is indicated by the inscription: Here preached St. Thomas (#113).
In central Asia there are two rivers entering the eastern side of the Caspian
Sea, the Jaxartes (#117) and the Oxus (#118). The Lake
of Aral, in which these great streams actually have their outlet, seems
to have been wholly unknown to the geographers both of antiquity and of
medieval Europe. Moslem scholars, however, were aware of its existence.
Leardo places the castles of Organa and of Organzia [Urganj]
(#120,121) at the mouth of the Jaxartes and his place-name Orcania
(#132) on the Oxus.
The Tigris and Euphrates (#165,166) join, reaching the Persian Gulf (#267)
as a single stream flowing between two large edifices that represent Susiana
(#172) and Babylonia (#173). To the east of the Tigris a nameless
river (#139) having its headwaters in a large lake (#138) also enters the
Persian Gulf. This same stream on the Catalan Atlas and on the
Catalan-Estense map rises in a double source, two bodies of water that
have been identified with Lakes Van and Urmia. Leardo connects the Euphrates
with the Mediterranean through the Orontes (#168) and with the Red
Sea (#268) through the Jordan (#167).
The most prominent feature in Arabia is Mecca (#211), a large domed
and towered building in good Italian Renaissance style and presumably representing
a mosque. Several corrupted Turkish place-names, along with classical names
appear in Asia Minor.
The Indian Ocean is filled with yellow and red islands. A legend asserting
that pepper and spice are found in these islands (#275) comes from Marco
Polo's description of the East Indian archipelago. The largest of these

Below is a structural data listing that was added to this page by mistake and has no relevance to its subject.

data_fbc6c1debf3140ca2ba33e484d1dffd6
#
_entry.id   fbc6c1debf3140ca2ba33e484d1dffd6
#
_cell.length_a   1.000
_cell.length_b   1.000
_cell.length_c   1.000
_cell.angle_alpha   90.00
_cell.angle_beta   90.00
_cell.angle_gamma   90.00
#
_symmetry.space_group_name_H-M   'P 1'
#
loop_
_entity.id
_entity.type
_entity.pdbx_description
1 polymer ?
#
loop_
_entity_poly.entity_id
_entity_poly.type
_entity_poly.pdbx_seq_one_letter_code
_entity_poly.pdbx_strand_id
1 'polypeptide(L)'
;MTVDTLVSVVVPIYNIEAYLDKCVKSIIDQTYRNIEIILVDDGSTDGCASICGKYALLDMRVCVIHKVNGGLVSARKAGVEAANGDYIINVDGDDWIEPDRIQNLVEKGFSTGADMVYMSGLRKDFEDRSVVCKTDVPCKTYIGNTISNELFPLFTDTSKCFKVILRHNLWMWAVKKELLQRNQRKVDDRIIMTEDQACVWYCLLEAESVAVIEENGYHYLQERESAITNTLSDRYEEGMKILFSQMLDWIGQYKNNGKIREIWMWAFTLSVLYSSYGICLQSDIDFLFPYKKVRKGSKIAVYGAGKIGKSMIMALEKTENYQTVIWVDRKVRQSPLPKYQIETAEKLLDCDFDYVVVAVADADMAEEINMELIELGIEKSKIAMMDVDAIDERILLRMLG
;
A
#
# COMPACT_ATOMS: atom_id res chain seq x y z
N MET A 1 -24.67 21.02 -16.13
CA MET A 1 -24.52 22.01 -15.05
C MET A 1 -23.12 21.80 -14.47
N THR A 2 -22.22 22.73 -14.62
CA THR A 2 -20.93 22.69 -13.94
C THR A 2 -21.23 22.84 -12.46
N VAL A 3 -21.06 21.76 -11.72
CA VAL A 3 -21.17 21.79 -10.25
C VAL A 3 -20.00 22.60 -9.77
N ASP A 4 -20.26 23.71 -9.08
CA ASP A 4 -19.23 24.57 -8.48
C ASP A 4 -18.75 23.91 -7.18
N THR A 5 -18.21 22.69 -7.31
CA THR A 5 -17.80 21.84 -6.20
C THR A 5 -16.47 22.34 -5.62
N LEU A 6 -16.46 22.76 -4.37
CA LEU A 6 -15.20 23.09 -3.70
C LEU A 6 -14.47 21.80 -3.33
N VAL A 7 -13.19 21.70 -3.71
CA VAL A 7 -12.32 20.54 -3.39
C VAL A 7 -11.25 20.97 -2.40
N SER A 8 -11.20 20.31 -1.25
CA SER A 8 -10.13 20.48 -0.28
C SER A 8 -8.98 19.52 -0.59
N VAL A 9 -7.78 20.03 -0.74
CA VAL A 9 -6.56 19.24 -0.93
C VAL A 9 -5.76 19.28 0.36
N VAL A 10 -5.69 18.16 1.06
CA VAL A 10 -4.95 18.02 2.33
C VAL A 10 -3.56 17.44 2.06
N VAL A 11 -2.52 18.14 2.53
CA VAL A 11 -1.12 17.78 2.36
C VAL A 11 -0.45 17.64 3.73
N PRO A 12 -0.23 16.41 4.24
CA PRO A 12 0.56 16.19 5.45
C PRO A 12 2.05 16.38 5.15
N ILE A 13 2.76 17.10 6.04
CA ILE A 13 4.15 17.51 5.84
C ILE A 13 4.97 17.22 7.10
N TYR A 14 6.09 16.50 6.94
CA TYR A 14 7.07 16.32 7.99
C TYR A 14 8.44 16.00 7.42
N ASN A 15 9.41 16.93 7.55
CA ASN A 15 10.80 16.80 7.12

islands, Iying off the coast of India, is marked Taprobana (#269)
and probably represents Sumatra.
AFRICA: On Leardo's map, this continent, like that of the Catalan-Estense
map, has a very unusual shape (see outline map comparison ). Two gulfs reach
inland from the Indian Ocean and from the Atlantic, partially cutting off
the southern extremity of the African continent. On the Estense map
the eastern gulf is not as prominent as that of Leardo's map, but the western
gulf is even deeper. Kretschmer suggests that these features have sprung
from a combination of the ancient doctrine of a vast austral continent with
Ptolemy's theory that the Indian Ocean is surrounded by land. Certain Arabic
maps show an eastward projection of Africa like those of the Estense map
and Leardo, although they do not indicate anything corresponding to the
Prester John's castle (#299) looms large in the interior of Africa. In the
12th century, reports spread through Europe of the vast realm of a fabulous
Christian monarch in the heart of Asia. By the 14th century, however, Prester
John's empire had been transferred to Africa, where it became associated
with the Christian kingdom of Abyssinia. The elaborate edifice with
which Leardo represents Prester John's empire may be intended for the sumptuous
palace described in the 13th century Letter of Prester John.
Like most medieval cartographers, Leardo makes the Nile (#312) rise in West
Africa (#338). In this he follows Herodotus, Pliny, Mela and other ancient
authorities. Ptolemy, however, seems to have had a more correct view, placing